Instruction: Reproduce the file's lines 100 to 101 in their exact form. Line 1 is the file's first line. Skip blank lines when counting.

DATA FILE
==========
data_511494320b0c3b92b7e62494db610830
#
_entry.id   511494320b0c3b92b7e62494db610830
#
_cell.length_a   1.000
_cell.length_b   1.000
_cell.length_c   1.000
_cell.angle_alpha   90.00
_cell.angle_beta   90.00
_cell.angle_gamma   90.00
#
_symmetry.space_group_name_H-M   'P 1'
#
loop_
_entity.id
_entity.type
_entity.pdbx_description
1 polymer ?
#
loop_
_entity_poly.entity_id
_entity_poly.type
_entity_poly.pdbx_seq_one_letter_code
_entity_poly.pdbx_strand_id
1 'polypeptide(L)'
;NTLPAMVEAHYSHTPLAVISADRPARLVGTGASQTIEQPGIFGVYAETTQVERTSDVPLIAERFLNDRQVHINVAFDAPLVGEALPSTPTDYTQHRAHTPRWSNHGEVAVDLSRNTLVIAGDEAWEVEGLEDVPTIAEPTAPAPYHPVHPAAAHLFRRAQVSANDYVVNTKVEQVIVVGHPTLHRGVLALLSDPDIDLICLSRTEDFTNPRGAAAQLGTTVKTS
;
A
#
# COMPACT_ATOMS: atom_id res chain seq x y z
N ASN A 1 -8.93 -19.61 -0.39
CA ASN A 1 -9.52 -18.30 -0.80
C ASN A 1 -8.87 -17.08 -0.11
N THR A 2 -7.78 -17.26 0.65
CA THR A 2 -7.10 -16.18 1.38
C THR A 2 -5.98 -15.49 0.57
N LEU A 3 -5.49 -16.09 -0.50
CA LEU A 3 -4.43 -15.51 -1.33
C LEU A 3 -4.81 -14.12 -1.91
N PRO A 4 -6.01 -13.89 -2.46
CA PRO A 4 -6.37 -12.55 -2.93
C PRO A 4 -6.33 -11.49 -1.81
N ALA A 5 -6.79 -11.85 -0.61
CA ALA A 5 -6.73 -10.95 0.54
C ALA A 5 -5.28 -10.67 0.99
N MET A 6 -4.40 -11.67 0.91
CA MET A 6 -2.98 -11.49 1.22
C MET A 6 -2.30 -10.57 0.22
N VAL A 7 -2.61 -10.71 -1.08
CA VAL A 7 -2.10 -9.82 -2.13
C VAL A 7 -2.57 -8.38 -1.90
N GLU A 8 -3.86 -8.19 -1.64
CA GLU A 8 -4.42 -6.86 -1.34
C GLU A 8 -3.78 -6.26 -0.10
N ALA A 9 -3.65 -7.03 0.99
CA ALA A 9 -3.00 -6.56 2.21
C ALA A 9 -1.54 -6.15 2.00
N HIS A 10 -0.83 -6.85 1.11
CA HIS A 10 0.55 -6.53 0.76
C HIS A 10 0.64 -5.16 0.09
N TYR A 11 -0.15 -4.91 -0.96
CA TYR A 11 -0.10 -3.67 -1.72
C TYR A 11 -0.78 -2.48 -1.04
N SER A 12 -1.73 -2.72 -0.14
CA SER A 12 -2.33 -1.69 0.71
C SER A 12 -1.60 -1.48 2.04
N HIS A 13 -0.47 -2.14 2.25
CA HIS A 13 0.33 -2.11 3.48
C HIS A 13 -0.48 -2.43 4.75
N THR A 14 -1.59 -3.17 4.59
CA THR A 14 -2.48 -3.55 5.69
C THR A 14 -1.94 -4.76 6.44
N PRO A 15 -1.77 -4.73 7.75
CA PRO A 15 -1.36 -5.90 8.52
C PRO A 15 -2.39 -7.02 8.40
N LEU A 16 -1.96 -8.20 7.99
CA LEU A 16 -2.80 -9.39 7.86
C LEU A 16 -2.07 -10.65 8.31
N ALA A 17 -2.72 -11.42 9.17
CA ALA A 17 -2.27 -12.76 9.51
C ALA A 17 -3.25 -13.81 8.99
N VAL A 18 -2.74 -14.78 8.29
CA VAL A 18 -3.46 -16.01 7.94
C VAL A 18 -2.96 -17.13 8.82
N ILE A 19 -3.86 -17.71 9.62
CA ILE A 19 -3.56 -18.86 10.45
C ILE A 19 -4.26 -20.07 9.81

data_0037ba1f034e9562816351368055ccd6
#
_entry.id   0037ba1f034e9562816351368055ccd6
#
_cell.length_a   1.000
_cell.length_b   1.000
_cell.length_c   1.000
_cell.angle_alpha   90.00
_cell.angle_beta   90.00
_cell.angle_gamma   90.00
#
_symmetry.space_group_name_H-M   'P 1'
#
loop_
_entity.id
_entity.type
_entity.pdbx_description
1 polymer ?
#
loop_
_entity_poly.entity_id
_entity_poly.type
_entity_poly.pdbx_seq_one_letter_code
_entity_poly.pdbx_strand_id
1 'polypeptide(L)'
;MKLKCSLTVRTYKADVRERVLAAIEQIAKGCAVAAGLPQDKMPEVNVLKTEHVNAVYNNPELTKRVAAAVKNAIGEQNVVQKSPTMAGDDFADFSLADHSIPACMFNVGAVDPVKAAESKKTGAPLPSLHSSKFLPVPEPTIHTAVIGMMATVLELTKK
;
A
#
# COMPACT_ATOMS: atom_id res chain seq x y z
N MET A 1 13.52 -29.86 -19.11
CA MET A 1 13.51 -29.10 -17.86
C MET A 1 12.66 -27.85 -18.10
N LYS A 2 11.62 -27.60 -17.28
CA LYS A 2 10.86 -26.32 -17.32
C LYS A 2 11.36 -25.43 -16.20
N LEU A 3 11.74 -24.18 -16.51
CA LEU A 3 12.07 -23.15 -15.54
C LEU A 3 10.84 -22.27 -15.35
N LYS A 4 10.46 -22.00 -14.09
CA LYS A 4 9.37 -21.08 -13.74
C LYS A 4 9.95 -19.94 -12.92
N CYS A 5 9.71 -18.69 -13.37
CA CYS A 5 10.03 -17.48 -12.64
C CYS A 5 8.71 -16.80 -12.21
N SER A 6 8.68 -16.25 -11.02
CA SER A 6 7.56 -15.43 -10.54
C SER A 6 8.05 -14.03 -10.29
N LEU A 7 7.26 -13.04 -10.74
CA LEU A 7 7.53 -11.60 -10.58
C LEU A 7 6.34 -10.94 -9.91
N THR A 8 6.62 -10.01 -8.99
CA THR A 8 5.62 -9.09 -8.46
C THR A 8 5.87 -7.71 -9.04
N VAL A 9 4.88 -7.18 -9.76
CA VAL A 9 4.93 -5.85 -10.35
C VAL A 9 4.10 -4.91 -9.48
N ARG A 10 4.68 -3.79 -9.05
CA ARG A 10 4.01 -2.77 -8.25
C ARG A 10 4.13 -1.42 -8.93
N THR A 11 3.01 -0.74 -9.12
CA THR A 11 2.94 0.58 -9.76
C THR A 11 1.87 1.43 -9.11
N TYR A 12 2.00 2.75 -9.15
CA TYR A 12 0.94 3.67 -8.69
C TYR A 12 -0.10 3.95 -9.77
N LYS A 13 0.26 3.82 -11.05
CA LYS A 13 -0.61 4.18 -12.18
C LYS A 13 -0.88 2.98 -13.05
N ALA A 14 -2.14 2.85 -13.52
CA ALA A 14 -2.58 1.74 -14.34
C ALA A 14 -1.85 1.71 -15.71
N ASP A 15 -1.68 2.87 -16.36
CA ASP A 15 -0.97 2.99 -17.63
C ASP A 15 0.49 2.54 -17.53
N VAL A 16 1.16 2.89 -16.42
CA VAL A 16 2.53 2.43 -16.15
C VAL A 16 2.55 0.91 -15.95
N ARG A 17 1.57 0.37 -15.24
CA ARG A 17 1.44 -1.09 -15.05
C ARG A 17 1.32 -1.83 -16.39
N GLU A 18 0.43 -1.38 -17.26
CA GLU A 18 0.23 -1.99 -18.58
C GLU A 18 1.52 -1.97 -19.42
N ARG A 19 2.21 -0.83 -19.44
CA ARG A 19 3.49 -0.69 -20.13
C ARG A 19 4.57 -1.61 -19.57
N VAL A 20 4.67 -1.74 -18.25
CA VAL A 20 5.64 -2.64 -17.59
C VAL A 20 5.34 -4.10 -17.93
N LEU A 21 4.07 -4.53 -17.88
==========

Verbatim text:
#
loop_